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Review: The Urban Fantasy Anthology – A Breakdown of Sub-Genres

By / March 2, 2014 / no comments

I picked up The Urban Fantasy Anthology and thought it would be full of ‘Dresden like kickarse attitude’ and I was wrong, in a good way I think. The anthology is broken up into three section defined by the elements each story has in common. I haven’t read an anthology like that before, mostly it is just stories of a genre (The Sword and Sorcery Anthology) or a theme that transcends genres (Dangerous Women). Each section contains and introduction by someone who writes in that sub-genre and if you want, you can come with me on this journey of discovery  🙂

Notes on the subgenres:

Paula Guran says that “subgenres arise due to public demand. No writer sets out to invent them”  and that writers happen to write books that appeal to the same audience thorough a range of sheer serendipity and/or cultural zeitgeist”. I agree with this, I doubt very much that GOOD writers set out to write in a particular genre for marketability or otherwise, I think writers just write the stories they want/need to write. I do think Joe R. Lansdale says it best when he comments, These distinctions are okay and necessary to some degree. but what I dislike are the hard and fast rules. There are no rules. There’s fiction. There are story tellers. And the rest is hair splitting”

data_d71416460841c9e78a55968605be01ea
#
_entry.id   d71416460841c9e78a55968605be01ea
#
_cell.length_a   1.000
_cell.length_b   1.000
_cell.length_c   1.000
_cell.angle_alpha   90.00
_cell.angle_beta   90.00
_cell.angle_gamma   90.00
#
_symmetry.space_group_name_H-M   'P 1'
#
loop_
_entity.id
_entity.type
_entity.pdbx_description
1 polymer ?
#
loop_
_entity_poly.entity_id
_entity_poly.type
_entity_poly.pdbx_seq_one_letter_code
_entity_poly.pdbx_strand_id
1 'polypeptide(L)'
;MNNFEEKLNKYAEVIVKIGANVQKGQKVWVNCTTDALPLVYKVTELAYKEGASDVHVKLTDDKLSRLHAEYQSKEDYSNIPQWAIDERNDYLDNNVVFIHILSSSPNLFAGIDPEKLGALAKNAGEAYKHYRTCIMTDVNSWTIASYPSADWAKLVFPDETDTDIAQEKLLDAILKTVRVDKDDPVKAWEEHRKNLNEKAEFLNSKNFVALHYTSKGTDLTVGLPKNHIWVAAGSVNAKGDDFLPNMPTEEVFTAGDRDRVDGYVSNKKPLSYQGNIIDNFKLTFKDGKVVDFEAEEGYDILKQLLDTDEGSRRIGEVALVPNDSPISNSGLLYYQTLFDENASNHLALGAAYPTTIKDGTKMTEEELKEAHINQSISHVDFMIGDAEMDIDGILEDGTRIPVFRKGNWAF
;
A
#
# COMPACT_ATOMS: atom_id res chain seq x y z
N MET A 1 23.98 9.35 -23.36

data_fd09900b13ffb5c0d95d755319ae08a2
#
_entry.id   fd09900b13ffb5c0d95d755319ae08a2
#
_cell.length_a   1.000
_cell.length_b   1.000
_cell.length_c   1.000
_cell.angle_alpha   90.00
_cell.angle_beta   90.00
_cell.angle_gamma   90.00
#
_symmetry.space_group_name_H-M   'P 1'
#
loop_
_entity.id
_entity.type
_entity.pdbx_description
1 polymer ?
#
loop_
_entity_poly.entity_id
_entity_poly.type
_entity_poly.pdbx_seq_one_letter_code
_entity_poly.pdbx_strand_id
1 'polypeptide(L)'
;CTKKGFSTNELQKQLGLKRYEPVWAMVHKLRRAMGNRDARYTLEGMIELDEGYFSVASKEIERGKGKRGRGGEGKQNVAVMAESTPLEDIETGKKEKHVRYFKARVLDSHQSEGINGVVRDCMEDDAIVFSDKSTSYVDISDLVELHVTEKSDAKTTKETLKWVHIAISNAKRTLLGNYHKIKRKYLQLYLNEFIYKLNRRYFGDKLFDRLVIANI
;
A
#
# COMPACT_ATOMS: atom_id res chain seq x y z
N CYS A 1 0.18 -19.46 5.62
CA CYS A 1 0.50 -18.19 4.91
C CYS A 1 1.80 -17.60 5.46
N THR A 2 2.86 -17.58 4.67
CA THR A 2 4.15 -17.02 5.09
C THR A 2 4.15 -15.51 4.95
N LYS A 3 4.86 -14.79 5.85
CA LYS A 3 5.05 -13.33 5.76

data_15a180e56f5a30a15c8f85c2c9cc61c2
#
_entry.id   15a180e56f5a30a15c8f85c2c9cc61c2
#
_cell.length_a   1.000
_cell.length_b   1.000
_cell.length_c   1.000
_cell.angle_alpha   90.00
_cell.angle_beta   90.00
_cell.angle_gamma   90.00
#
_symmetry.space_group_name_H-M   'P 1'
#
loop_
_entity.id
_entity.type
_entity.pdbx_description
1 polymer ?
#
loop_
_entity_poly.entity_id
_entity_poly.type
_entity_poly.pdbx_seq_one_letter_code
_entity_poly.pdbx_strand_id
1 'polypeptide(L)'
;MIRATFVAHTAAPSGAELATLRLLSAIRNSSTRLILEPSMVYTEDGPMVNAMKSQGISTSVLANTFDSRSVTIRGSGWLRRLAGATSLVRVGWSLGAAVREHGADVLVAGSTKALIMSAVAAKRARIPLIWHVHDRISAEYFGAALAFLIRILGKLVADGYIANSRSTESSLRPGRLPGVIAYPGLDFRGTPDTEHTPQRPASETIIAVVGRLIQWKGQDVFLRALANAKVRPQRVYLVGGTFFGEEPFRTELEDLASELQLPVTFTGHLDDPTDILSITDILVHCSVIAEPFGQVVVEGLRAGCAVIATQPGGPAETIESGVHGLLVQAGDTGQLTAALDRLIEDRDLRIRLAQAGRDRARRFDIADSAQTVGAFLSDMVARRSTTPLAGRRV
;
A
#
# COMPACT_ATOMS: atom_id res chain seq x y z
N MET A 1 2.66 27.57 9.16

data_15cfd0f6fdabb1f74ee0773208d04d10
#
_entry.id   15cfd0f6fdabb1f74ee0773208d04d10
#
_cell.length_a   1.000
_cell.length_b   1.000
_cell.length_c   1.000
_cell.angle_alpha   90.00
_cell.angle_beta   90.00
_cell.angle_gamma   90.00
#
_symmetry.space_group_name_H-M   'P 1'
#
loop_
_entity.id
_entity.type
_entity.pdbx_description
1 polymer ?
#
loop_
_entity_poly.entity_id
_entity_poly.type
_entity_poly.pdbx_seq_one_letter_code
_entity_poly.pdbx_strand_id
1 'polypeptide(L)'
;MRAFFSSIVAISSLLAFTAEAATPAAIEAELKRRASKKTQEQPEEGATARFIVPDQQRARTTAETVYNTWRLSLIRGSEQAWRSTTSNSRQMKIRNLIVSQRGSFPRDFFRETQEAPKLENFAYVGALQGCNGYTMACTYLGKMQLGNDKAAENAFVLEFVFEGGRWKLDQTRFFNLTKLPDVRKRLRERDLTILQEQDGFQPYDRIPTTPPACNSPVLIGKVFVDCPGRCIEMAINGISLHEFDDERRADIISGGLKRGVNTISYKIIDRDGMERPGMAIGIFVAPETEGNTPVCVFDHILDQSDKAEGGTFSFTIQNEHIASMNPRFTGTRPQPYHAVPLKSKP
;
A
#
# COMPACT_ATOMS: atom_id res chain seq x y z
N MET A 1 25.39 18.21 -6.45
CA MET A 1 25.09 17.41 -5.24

Mythic Fiction

A Personal Journey into Mythic Fiction – Introduction by Charles De Lint